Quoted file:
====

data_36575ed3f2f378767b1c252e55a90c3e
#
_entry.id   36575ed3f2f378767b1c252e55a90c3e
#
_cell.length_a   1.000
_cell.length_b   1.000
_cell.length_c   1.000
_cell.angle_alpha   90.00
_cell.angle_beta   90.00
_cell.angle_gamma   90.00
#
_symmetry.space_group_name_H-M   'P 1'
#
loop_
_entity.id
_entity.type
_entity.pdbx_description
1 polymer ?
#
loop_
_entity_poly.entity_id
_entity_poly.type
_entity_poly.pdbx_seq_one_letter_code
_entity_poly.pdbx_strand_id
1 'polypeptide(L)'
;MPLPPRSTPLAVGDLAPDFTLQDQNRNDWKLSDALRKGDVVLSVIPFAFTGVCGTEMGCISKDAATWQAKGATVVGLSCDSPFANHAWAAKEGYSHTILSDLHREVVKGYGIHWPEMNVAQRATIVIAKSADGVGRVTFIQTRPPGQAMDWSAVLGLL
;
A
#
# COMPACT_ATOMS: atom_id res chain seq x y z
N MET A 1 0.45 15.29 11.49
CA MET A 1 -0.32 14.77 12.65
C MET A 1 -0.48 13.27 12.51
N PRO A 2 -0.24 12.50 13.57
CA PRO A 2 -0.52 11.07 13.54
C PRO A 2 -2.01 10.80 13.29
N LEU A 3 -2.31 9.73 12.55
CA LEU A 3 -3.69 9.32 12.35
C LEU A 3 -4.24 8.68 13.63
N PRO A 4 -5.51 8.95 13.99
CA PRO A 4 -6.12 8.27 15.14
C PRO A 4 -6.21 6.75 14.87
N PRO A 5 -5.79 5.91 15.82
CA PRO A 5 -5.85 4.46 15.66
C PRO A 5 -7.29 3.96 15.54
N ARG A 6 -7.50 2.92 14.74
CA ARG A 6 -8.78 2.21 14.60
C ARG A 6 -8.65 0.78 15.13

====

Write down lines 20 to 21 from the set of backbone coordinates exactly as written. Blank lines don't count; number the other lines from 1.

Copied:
loop_
_entity_poly.entity_id